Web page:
I am currently working on a series of paintings, entitled Reassignments, that address the gender inequity that persists in the record of 20th-century abstract art. Each painting takes its formal cues and its title from a specific 20th-century female artist whose work is of unquestionable historical and artistic value yet remains largely unknown to the general public and insufficiently recognized within the profession of art history. I was very gratified that the first painting in the series, Sonja Sekula (1918-1963), brought the evening's highest price at the 24th annual auction held to benefit the Southern Utah Museum of Art (SUMA), to which all proceeds were donated.
Last month my most recent show of new work concluded its run at Linda Kiley's Art Works Gallery in Cedar City, Utah. Both the exhibition and its special opening event were entitled Engine of Color/Motor of Form. The title was taken from May Swenson's 1960 poem At the Museum of Modern Art, and Swenson's poetry was a catalyst for four of the paintings. In addition, seven pictures were inspired by the poems of regional poet Nathaniel Taggart; I was honored that Nano, who contributed several new poems based in part on my paintings, suggested we collaborate. A full-color chapbook, featuring several of the poems and paintings in the show, has been published and is available through Art Works. I'm happy to report that an updated version of this exhibition, featuring several new paintings, will open in the galleries of Gerald R. Sherratt Library on the Southern Utah University campus in March 2018. I want to thank Professor Phil Roché at the Library for offering to host the show; Nano Taggart for his generosity in lending several works from his collection; and Linda Kiley again, for coordinating with Nano and, of course, for continuing her splendid representation of my paintings at Art Works Gallery.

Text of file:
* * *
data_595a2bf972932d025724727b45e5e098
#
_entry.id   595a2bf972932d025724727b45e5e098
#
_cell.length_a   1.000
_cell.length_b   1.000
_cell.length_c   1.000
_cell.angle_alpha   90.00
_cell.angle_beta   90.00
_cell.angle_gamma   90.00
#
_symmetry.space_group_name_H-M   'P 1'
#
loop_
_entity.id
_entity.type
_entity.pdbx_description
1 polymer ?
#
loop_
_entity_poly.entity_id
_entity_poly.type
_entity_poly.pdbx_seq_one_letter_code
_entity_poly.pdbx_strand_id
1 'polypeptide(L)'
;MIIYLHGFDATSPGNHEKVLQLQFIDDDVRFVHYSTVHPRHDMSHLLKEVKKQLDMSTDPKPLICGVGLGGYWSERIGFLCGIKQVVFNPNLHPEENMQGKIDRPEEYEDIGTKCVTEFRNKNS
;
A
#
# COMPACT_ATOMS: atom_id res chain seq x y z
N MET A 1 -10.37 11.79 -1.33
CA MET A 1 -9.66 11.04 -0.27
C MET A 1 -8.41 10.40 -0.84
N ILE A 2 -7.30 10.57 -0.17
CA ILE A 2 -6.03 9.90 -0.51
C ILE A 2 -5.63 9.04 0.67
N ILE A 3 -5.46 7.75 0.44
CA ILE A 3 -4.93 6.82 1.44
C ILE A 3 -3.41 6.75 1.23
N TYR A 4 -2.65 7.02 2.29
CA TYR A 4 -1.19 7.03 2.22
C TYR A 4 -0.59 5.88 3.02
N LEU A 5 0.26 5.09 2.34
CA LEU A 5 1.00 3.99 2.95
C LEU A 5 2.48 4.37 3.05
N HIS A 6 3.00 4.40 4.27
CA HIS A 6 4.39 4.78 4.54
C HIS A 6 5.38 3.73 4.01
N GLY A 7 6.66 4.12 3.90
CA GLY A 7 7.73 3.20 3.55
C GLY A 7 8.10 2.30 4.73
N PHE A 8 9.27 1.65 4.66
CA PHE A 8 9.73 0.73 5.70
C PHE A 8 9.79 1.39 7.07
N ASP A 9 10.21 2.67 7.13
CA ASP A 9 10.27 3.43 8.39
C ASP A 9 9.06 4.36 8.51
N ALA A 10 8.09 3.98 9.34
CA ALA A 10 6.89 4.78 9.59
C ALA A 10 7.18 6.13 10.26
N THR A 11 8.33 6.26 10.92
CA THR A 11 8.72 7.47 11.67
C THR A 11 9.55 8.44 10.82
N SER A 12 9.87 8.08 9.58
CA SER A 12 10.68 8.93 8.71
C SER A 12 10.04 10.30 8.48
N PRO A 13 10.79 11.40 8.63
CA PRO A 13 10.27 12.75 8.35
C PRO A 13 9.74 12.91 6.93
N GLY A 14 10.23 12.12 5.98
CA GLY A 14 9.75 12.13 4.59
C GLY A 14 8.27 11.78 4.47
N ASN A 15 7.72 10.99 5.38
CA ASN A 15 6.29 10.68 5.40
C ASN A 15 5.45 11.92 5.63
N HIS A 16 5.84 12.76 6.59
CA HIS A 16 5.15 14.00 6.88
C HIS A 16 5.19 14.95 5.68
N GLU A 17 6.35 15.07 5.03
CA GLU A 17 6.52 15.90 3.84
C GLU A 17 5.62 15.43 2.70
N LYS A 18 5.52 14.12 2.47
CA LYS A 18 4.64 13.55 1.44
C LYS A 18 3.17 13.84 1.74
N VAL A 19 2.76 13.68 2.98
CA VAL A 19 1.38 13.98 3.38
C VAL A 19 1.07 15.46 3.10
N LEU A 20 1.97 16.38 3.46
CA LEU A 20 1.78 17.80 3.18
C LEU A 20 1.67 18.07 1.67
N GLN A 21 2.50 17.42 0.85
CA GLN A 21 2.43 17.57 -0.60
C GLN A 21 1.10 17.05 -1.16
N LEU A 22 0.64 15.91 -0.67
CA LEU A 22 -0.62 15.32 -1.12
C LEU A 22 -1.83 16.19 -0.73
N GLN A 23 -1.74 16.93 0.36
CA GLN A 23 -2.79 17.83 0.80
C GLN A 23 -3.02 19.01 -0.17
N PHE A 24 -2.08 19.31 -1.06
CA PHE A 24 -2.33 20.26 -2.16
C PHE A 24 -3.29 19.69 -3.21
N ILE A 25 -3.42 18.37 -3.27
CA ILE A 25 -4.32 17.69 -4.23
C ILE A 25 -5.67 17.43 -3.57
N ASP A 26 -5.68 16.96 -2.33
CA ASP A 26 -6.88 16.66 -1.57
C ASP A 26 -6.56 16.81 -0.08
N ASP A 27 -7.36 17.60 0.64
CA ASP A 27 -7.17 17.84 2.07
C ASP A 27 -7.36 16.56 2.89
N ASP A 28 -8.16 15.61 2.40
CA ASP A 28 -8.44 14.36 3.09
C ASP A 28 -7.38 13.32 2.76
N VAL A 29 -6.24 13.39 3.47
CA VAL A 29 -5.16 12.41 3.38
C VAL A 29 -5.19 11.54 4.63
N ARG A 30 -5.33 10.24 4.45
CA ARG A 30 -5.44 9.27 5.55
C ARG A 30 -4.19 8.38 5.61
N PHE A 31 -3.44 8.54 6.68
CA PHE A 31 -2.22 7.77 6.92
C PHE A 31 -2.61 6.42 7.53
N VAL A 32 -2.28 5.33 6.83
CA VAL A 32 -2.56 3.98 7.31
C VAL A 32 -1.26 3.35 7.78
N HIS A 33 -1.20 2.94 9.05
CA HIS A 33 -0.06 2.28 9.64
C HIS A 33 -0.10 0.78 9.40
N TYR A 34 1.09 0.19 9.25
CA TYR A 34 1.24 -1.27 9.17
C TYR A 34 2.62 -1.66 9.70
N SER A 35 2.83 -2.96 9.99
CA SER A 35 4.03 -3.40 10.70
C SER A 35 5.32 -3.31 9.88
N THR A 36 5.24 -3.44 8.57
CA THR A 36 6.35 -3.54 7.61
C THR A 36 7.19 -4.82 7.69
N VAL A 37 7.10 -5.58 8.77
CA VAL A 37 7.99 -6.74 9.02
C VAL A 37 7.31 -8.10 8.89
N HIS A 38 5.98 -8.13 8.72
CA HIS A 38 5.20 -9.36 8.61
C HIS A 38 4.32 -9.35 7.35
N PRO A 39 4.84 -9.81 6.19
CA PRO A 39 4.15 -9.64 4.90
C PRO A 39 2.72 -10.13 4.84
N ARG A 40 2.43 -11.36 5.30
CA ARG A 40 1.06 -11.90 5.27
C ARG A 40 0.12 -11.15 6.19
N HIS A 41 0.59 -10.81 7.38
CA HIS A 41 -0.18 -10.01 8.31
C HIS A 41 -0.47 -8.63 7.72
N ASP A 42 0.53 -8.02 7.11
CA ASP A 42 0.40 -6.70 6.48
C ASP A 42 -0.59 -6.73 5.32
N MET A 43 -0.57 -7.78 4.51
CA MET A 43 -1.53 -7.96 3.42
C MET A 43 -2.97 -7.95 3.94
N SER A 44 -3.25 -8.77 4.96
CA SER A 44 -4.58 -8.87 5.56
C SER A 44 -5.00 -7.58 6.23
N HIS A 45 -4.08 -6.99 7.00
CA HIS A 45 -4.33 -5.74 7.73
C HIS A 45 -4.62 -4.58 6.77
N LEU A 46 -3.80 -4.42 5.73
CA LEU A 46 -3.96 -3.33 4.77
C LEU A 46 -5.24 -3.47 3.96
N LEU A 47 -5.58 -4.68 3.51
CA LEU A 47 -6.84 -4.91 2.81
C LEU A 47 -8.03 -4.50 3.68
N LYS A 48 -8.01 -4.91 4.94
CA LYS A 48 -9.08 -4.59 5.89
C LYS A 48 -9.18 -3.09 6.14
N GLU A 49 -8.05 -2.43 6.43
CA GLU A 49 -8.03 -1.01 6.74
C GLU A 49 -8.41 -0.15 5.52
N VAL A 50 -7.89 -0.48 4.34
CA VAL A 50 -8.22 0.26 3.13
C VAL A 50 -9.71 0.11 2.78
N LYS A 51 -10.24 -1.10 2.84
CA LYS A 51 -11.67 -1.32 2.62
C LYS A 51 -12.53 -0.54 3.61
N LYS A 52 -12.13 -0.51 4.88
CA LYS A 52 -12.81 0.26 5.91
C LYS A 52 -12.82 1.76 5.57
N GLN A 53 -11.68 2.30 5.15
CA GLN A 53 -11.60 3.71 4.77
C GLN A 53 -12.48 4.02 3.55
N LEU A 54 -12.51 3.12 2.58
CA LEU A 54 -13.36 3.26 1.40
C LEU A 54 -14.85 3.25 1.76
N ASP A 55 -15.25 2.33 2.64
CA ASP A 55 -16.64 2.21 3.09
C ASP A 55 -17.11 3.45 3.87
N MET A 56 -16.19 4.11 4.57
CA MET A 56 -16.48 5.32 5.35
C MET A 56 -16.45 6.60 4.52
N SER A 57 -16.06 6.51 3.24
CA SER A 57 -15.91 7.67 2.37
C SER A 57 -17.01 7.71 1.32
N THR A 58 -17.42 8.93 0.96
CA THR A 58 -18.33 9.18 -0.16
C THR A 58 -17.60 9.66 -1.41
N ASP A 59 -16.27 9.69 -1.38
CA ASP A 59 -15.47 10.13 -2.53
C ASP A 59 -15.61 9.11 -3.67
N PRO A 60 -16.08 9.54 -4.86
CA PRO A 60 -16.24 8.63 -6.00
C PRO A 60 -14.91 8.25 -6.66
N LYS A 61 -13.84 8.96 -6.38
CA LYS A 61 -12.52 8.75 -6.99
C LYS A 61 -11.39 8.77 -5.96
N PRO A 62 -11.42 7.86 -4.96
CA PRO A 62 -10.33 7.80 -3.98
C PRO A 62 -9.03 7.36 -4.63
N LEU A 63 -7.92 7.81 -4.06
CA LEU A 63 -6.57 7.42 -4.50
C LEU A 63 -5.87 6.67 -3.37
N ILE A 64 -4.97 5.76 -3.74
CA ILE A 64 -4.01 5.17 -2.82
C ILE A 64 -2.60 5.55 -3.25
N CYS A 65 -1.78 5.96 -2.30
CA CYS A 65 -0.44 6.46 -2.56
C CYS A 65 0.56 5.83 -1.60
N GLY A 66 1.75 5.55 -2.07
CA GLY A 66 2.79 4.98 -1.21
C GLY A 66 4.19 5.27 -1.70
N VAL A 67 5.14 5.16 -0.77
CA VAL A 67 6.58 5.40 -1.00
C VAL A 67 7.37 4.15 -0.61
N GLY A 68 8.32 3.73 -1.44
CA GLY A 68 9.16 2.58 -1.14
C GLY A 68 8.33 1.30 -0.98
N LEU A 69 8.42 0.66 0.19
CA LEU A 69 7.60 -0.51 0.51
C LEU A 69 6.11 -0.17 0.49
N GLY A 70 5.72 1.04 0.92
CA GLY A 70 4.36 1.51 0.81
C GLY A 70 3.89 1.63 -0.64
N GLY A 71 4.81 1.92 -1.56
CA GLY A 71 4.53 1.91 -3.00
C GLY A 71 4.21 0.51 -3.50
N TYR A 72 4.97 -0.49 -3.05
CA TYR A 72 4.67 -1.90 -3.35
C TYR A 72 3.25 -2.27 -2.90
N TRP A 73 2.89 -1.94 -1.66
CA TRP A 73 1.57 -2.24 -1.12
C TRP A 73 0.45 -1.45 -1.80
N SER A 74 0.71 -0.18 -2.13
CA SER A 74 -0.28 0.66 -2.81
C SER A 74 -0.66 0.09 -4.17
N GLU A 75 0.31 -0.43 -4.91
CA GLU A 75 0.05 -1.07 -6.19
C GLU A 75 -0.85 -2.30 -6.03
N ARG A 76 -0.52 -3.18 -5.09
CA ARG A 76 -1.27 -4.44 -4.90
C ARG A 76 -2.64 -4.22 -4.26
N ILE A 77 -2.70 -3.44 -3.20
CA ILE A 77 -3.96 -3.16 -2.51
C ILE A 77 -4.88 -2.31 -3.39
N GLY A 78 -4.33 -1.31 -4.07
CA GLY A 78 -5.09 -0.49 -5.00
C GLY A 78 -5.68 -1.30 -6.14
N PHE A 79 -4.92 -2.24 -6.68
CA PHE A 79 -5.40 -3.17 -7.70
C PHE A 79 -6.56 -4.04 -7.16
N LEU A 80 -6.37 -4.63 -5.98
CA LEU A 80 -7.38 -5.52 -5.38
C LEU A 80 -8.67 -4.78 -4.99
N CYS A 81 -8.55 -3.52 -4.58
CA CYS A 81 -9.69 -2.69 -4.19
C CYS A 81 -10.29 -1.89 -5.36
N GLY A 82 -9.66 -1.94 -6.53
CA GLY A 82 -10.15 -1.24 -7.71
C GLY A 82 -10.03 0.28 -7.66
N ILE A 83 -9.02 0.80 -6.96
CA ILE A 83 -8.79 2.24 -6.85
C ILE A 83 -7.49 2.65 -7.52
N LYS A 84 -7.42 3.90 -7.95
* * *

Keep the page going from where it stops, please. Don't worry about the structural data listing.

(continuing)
What if the formal foundations for abstraction and non-objective art had developed organically alongside classical naturalism, beginning with the early Renaissance at the start of the 15th century?
Imagined this way, the stigmas of empty innovation for modernism’s sake—so often attached to modern art of the 20th century—and empty mimetic copywork for tradition’s sake—an attack still often leveled against the western canon by modern scholars—might never have materialized, allowing instead for the gestation of a rich amalgam of these two strains of European art.
I begin each painting by considering a different period, style or school of art from the past, or the output of a single artist at a given moment in her career. I then try to identify those features of the art which are most likely to survive the translation from representation to abstraction, or from one form of abstraction to another. This is a personal process of formal response to visual prompts, not a disciplined analysis. I make no claim of accuracy, nor even of credibility for the images that result. If the viewer bears my premise in mind while viewing the paintings, however, both the differences and the consistencies among them will probably make more sense.